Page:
Researcher relays sticker prices for some of today's hottest hacks

Tim Wilson, Editor in Chief, Dark Reading, Contributor

December 14, 2006

2 Min Read

For that hacker who has everything -- why not get him an exploit this holiday season? Potential criminal offenses are available in all price ranges, from just $7 to more than $50,000.

If you know where to look, online shopping for hackers could be just this easy and affordable, according to researchers at Trend Micro. Through its own unnamed sources, the security vendor recently cracked into a major marketplace for buying and selling online exploits, and earlier today officials shared their findings with Dark Reading.

"It's amazing what's available for sale," says Raimund Genes, CTO of Trend Micro. "We estimate that the malware industry now generates more revenue for criminals than the content security industry generates for vendors and service providers." The latter figure was about $26 billion last year, he says.

This week, Trend Micro got a glimpse at one of the fleeting online marketplaces used by attackers to buy and sell online exploits. Genes emphasized that the prices he saw were the offer prices, and that, unlike eBay, the marketplace did not show whether or not anyone had purchased the exploits at these prices. "Still, it gives you a sense of the relative value and economics of these exploits."

At the high end of the market was a zero-day exploit for Microsoft Vista, which was priced at $50,000. Other zero-day exploits were selling for around $20,000 to $30,000 each. Bots that allow users to self-generate botnets were priced at $5,000 and up.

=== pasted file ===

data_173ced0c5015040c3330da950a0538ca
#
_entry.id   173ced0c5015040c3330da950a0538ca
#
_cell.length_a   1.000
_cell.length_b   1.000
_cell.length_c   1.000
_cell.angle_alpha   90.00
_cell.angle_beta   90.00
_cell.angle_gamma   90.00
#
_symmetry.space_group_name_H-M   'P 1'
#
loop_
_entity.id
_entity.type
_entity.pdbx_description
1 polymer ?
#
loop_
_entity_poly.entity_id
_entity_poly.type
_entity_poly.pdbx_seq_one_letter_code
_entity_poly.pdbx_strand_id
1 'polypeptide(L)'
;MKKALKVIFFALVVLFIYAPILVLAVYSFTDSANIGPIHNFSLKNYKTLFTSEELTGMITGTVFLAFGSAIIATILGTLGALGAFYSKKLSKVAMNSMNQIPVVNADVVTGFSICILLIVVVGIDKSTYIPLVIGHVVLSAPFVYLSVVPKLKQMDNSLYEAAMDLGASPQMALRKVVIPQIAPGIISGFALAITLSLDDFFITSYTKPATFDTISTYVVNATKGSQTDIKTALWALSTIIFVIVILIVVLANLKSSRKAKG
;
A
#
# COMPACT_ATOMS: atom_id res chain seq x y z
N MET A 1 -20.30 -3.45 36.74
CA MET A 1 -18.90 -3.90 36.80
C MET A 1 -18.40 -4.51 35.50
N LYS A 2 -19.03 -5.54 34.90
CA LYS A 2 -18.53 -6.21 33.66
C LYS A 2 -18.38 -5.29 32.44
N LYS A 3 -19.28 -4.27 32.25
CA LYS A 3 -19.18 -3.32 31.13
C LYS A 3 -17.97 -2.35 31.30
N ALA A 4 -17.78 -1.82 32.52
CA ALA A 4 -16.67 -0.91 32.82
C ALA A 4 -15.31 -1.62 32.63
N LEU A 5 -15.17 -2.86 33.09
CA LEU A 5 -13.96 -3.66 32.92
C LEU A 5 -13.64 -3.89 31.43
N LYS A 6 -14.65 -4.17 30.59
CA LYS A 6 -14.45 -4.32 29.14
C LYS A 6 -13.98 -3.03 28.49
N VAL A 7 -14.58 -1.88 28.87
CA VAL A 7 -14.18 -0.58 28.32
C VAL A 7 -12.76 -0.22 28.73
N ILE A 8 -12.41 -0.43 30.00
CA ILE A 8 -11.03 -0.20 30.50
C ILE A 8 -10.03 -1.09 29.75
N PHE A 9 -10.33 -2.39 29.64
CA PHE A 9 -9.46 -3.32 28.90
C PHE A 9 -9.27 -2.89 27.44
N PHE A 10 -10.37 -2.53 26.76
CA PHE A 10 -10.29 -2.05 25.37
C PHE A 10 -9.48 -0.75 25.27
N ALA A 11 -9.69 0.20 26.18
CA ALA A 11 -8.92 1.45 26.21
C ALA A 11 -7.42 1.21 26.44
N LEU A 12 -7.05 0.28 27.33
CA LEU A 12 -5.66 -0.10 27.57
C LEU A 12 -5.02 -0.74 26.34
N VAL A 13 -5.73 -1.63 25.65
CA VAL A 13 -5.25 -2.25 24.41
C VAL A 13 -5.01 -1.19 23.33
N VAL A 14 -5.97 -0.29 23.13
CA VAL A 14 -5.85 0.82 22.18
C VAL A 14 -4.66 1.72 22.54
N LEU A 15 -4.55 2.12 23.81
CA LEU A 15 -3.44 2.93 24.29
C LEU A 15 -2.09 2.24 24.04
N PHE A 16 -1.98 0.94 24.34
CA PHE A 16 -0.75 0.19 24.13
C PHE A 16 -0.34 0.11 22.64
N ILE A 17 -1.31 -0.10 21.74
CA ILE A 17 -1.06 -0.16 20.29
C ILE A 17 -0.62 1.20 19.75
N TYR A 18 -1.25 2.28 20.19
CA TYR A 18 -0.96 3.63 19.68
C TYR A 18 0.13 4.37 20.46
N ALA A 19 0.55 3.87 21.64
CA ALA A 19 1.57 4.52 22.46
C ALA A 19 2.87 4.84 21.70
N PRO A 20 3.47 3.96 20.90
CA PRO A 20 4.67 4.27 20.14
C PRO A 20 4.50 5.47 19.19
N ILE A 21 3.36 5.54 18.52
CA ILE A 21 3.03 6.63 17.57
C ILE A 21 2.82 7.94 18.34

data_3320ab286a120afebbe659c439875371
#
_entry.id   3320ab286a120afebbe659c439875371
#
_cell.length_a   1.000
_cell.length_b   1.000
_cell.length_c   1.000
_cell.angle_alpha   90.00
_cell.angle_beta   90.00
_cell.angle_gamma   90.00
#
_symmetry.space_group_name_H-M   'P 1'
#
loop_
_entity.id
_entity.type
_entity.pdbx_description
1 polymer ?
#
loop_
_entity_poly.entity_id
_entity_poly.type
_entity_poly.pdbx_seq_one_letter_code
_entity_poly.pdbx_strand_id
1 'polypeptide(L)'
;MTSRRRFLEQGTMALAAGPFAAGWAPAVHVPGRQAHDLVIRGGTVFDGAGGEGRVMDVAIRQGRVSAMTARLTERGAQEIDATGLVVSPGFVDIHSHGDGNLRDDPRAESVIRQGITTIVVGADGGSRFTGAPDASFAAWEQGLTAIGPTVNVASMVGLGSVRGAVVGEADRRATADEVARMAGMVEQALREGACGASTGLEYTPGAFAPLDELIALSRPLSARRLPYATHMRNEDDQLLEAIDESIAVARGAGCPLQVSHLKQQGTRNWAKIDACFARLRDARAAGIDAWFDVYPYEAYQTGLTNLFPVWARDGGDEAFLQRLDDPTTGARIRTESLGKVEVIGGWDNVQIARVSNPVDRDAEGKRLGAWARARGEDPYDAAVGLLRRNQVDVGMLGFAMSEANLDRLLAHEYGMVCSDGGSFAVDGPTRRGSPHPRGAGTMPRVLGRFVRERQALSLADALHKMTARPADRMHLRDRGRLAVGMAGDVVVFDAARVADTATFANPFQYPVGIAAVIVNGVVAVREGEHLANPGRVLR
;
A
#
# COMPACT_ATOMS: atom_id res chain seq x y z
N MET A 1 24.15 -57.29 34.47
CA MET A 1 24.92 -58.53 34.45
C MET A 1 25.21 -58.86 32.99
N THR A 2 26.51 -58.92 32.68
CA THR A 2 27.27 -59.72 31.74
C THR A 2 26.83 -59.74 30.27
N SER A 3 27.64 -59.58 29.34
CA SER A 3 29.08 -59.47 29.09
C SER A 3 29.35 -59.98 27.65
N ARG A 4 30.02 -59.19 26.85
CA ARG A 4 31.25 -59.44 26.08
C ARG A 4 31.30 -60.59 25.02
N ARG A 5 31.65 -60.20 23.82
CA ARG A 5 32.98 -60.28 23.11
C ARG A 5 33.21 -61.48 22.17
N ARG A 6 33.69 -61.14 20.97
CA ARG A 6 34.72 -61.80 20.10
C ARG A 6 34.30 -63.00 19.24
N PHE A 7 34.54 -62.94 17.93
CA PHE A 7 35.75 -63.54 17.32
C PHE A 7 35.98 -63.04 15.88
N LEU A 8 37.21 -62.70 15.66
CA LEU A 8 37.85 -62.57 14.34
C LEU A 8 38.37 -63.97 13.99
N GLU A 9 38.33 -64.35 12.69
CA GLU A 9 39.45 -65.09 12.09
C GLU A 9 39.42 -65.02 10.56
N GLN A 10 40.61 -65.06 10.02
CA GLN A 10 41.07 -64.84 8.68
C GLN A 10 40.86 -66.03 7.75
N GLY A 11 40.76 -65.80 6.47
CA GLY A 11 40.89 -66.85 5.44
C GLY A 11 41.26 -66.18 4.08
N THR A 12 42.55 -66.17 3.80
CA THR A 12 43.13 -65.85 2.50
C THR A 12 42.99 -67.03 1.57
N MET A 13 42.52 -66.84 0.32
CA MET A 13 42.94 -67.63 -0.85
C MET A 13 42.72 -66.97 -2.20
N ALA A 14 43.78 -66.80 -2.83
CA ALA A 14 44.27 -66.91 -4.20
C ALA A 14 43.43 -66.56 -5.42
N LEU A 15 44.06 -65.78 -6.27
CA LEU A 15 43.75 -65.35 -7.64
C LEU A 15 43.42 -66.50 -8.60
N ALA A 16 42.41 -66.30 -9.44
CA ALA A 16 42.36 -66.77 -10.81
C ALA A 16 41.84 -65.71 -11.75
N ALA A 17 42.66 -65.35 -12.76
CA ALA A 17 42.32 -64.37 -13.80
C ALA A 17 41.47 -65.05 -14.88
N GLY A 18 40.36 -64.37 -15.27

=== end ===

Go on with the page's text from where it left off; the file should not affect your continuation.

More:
But exploits aren't just for those with deep pockets. The marketplace also yielded a variety of more affordable holiday gifts, including:

  • $1,000-$5,000: Customized trojan program, which could be used to steal online account information

  • $500: Credit card number with PIN

  • $80-$300: Change of billing data, including account number, billing address, Social Security number, home address, and birth date

  • $150: Driver's license

  • $150: Birth certificate

  • $100: Social Security card

  • $7-$25: Credit card number with security code and expiration date

  • $7: Paypal account log-on and password

Online marketplaces such as these pop up periodically, then are quickly disassembled and moved to avoid detection, Genes says. "Prices like these can change quickly as demand and the availability of exploits shifts."

The lowest-priced exploits, such as credit card numbers and Paypal account information, are becoming commodity items because of the widespread success of spam-based phishing campaigns, Genes says. In recent spam statistics, Trend Micro has found some ISPs, particularly in Europe, that are handling more than 1 billion spam messages per day.

"It's really a little bit scary," Genes says.

— Tim Wilson, Site Editor, Dark Reading

About the Author(s)

Tim Wilson, Editor in Chief, Dark Reading


Tim Wilson is Editor in Chief and co-founder of Dark, UBM Tech's online community for information security professionals. He is responsible for managing the site, assigning and editing content, and writing breaking news stories. Wilson has been recognized as one of the top cyber security journalists in the US in voting among his peers, conducted by the SANS Institute. In 2011 he was named one of the 50 Most Powerful Voices in Security by SYS-CON Media.

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